The age is fast emerging wherein forward-operating soldier sensors, weapons and networking technologies will all rely upon secure computing to perform most advanced combat tasks. While many elements of this scenario already exist in various forms, technology is progressing quickly to the point where virtually all combat systems will be cyber-reliant.
Soldier-worn computers will instantly connect target information, drone feeds and enemy tracking data - among other things. Computers and sensors are already being woven into soldier uniforms and being ergonomically engineered to accompany forces in battle for this specific purpose.
This presents a certain duality or paradox of great significance to future war; increased computing power, AI-enabled systems and advanced processing speeds promise to bring unprecedented advantages to combat operations - yet at the same time greater reliance upon computer networking requires sophisticated “hardening” and security technologies. Vulnerability to certain individual systems could increase if all technologies were connected to a central computer network because an intruder would have wide-ranging access across a range of systems should initial hacking attempts be met with a measure of success.
Soldier wearable computers, embedded sensors, night vision goggles and wireless communications links will all require advanced security to succeed in combat. An entire platform of integrated systems cannot malfunction in the event that one “node” is hacked or disrupted.
With these problems in mind, many U.S. military and industry innovators are working on advanced, lightweight encryption technology designed secure computer systems and integrated networks operating at the edge of combat.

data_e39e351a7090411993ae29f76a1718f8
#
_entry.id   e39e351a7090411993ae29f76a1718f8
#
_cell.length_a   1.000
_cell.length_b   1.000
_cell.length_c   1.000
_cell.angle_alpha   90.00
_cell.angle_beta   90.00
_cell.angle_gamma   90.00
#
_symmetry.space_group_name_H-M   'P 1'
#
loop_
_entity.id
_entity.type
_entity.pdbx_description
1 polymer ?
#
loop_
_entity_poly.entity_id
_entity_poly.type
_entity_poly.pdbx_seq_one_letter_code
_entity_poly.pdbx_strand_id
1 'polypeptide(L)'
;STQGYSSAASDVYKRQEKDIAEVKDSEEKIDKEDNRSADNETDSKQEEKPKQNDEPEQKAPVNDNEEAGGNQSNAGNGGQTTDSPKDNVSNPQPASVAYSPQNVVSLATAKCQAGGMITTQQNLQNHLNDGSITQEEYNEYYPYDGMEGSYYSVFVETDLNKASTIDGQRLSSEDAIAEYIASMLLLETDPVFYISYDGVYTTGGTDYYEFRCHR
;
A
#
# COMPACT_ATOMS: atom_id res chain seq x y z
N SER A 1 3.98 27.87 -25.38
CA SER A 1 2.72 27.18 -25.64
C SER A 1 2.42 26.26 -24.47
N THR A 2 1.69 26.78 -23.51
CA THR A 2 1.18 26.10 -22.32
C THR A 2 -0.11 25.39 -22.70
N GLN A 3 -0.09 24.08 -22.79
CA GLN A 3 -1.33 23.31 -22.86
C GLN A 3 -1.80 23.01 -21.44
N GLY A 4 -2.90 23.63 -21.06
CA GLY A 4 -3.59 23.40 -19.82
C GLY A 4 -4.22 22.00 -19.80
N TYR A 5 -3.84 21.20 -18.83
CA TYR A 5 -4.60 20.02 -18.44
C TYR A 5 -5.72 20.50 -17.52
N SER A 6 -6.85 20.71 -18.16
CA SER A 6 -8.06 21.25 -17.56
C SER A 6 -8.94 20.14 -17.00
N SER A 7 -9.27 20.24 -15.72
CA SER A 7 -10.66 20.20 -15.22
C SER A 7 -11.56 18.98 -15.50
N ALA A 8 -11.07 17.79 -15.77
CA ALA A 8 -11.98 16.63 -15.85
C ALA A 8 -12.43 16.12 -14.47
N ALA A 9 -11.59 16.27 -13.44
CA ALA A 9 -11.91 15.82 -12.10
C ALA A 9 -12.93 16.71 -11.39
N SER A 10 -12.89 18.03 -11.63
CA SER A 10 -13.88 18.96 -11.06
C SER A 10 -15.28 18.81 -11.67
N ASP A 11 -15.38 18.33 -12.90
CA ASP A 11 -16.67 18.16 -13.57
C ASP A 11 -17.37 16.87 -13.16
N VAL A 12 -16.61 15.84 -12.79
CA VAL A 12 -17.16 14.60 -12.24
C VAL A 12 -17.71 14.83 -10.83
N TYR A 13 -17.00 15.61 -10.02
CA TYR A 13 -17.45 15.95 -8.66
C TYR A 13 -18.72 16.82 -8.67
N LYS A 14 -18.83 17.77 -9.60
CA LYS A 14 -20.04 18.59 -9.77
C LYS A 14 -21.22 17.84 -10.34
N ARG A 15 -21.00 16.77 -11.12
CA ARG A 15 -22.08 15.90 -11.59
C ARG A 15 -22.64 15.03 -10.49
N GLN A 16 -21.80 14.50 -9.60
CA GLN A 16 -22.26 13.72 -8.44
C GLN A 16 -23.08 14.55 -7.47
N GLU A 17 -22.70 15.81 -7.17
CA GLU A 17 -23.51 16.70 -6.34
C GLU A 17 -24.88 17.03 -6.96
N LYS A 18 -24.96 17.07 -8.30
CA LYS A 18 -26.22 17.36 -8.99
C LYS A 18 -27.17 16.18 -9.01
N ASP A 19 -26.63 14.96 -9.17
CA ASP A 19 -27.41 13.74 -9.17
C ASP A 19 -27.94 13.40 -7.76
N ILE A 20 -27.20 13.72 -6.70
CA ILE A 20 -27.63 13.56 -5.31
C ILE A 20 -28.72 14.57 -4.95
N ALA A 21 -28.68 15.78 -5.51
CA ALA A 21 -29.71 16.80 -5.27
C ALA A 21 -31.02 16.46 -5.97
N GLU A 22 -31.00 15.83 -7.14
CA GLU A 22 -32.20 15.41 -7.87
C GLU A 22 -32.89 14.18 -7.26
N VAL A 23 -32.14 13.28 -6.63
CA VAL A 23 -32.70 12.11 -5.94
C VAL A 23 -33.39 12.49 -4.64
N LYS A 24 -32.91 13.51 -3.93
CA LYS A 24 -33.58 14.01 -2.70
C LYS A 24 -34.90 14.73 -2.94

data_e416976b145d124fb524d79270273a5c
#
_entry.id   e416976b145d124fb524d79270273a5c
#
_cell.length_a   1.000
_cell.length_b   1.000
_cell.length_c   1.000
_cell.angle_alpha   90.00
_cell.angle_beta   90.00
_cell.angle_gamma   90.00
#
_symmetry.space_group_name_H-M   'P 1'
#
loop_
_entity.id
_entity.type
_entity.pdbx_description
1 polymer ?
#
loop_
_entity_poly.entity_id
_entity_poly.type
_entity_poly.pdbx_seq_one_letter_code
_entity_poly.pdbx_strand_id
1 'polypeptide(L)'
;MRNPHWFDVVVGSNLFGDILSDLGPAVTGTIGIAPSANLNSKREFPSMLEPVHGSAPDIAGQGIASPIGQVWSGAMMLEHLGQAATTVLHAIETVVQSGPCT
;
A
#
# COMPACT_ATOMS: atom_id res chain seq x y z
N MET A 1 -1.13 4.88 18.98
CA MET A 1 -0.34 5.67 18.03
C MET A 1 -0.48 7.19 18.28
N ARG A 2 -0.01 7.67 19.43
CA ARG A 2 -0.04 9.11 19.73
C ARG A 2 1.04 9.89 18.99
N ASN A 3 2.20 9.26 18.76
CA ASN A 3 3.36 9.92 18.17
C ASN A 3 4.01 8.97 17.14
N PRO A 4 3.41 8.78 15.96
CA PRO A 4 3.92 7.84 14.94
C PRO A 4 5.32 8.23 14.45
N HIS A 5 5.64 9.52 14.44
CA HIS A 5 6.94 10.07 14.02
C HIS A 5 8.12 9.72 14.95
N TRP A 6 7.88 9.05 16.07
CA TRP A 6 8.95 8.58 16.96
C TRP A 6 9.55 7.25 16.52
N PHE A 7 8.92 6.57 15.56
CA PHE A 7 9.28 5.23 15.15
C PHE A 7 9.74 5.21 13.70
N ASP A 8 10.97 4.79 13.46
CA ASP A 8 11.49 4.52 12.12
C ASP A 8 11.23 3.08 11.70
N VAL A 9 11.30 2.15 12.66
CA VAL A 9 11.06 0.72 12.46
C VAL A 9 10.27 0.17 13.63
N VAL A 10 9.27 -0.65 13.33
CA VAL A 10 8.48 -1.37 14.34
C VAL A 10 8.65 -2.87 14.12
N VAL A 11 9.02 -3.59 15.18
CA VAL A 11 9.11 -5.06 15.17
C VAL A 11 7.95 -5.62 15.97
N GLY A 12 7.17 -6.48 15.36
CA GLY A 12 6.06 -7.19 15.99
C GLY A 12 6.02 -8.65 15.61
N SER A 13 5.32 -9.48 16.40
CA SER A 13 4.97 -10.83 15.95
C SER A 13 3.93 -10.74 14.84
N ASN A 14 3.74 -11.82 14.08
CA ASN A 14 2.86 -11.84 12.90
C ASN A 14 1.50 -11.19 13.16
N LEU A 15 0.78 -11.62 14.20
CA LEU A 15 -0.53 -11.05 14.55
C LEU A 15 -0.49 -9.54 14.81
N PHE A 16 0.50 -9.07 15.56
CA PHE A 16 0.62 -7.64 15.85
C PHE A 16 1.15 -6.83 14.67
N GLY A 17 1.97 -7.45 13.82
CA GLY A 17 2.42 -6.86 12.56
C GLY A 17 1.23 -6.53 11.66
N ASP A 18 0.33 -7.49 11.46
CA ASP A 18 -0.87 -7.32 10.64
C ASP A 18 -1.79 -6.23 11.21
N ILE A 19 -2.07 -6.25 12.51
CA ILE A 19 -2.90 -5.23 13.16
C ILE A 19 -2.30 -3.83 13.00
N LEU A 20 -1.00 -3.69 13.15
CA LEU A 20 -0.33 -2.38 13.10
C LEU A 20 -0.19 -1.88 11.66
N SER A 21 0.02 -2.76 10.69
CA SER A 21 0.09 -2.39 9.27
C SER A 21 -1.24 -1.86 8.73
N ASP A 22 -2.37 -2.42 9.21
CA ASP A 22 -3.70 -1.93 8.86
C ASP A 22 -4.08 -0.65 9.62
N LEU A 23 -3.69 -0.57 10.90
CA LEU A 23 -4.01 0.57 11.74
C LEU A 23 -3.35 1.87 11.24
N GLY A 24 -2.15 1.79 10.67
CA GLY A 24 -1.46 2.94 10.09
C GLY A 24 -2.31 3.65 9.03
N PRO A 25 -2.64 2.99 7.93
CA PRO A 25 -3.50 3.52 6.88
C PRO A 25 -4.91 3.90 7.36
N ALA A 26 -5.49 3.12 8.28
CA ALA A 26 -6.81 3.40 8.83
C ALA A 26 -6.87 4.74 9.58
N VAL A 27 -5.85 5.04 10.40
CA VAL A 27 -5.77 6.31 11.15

For instance, one recently patented technology from a firm called Encrypted Sensors, is evolving an encryption technique intended to massively increase the security and efficiency of forward-operating cyber-reliant combat systems. The emerging technology, according to developers, embeds pre-programmed computer chips into the hardware itself, without needing to rely upon software for encryption. Called Field Programmable Gate Array (FPGA) technology, the quarter-sized chips are not operated like typical encryption programs which use software and Computer Processing Units (CPU) for control.
“Instead of having software control a computer chip, these FPGA chips control themselves in the hardware,” Brian Penny, Chief Technology Officer, Encrypted Sensors, told Warrior.
The concept, he added, is to insert random information much more frequently at “cut points” without having to insert data in large chunks at certain segmented intervals. This is intended to increase the security of the encryption by making it much more difficult to track or decode and also massively increase efficiency.
“Cutting up the binary words and inserting some random data inside the cut point. We are able to encrypt in real-time very efficiently on military wearables. It does not eat up a lot of battery life or processing time,” Penny said.
When it comes to dismounted infantry operations, decreased computer processing and increased efficiency enables lower weight, transportable technology. Also, by virtue of not needing to rely upon software, these new encryption methods can connect multiple devices through one central hub. “Instead of having multiple devices you only have one access point,” Penny said.
Penny explained that encryption can become more effective when, as he said, “random” data is inserted between the “ones” and “zeros.”